04/24/2003 11:00PM

Stallion series provides big opportunities

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A major perk of New York's breeding and racing program is that it permits mares to be bred annually to out-of-state stallions.

Funny Cide and Carson Hollow, currently among the top horses in training, are New York-breds who were sired by leading Kentucky stallions.

There are also advantages to breeding to New York-based stallions and one of them is the New York Stallion Series, which features a race for 3-year-olds of each sex at Aqueduct on Sunday - the $150,000 Times Square and the $150,000 Park Avenue.

The Stallion Series, which for the first time this year offers two $100,000 owners' bonuses, is restricted to the progeny of New York stallions. A runner doesn't need to be a New York-bred to compete, but the great majority of the Stallion Series starters are foaled in the Empire State.

Stallion owners and foal owners must pay nomination fees to make a horse eligible to the series and stallion owners are rewarded with nominator awards if a sire has a runner who wins a Stallion Series race.

A total of eight Stallion Series races will be run at Aqueduct and Belmont this year. Two races for 3-year-olds were added this year - the $250,000 Cab Calloway for males and the $250,000 Statue of Liberty for fillies at Belmont on June 8. In the fall at Aqueduct, there are a pair of 2-year-old races, the Great White Way for males and the Fifth Avenue for fillies, worth $125,000 each, and a turf race for each sex, the Perfect Arc and Cormorant, worth $100,000 apiece.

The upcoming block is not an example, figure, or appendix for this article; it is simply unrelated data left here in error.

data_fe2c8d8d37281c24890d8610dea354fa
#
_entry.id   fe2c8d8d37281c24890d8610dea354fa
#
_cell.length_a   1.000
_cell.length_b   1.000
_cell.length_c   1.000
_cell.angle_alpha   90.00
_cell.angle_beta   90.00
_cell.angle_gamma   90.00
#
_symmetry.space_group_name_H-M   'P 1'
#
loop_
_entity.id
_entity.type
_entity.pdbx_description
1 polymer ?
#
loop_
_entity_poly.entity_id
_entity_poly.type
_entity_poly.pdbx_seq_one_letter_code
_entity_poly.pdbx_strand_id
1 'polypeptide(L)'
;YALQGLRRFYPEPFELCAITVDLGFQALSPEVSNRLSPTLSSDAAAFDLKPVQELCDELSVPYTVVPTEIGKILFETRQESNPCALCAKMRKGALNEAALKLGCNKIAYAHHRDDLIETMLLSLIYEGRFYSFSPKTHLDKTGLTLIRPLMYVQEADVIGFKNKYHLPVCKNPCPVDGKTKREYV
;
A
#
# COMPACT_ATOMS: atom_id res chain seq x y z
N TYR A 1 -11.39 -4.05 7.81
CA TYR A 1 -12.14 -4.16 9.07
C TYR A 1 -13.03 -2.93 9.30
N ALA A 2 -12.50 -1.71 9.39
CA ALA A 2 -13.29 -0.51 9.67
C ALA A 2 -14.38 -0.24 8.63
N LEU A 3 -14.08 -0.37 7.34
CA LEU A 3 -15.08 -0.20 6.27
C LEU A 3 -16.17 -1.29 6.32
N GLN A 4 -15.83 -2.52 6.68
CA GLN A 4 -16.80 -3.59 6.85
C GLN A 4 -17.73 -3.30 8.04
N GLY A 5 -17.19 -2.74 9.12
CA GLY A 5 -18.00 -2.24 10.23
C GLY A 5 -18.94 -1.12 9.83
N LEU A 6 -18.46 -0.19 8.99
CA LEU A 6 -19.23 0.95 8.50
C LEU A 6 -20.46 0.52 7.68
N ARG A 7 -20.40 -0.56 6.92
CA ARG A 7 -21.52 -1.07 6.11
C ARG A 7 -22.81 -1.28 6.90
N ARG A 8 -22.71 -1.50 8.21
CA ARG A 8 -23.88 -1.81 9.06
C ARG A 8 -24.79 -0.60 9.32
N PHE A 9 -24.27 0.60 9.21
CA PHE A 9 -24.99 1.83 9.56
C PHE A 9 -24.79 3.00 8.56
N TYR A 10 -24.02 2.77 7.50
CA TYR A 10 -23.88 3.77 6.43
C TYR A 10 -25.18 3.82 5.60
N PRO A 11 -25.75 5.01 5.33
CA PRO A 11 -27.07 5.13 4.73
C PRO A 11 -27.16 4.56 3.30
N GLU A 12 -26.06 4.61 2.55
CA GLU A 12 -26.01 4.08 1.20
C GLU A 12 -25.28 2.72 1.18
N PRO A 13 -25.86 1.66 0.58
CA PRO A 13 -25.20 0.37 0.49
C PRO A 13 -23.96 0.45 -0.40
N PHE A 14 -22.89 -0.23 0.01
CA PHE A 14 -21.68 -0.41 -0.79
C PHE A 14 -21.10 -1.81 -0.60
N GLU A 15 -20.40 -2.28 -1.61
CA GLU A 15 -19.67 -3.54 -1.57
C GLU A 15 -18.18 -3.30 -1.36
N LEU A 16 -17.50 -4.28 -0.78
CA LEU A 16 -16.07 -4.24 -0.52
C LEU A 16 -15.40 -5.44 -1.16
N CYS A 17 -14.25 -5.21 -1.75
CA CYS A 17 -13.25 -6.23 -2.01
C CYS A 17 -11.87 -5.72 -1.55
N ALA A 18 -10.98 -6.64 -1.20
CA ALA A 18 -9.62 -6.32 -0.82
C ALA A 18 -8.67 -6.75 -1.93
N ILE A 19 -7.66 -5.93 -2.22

The Great White Way and Fifth Avenue, the Times Square and Park Avenue, and the Cab Calloway and Statue of Liberty are tied to the $100,000 bonuses. If a horse sweeps the three races in its division, the winning owner earns the bonus.

Grey Comet, who will represent Star Track Farms in the Times Square, became eligible for the bonus by winning the Great White Way last fall. Beautiful America, the winner of the Fifth Avenue, will try to keep alive the bonus hopes of her owners, Chester and Mary Broman, in the Park Avenue. Grey Comet is by Distinctive Pro and Beautiful America is by the late Dixie Brass.

Dennis Brida, the executive director of the New York Thoroughbred Breeders, which previously handled the administration of the Stallion Series before the New York Racing Association took over several years ago, said nominations to the series have been increasing. "I think it is a dramatic improvement since NYRA took over its administration," Brida said. "It has a definite growth area, and this year we might have a horse that wins the bonus."

There are other incentives to breeding to New York stallions besides the Stallion Series. Breeders receive 20 percent of the purse for first- through fourth-place finishes in all New York races with horses they bred who are sired by New York stallions, versus 10 percent if the runner is by an out-of-state sire. The percentages are the same for owner awards in open races in New York.

o Brida said one of the items on his agenda this year is to lobby for the raising of purses for New York-bred stakes at NYRA tracks from $75,000 to $100,000 and to increase the total purse money for future runnings of New York Showcase Day from $1 million to $2 million. New York Showcase Day, which will be held on Oct. 18 at Belmont, features seven stakes for New York-breds.

Brida said upping the purses of 17 New York-bred stakes on the NYRA calendar from $75,000 to $100,000 could make the difference between a trainer running at home and shipping out of state for a bigger pot.

"It would keep horses around because there would be no choice but to stay in New York," said Brida, a former trainer.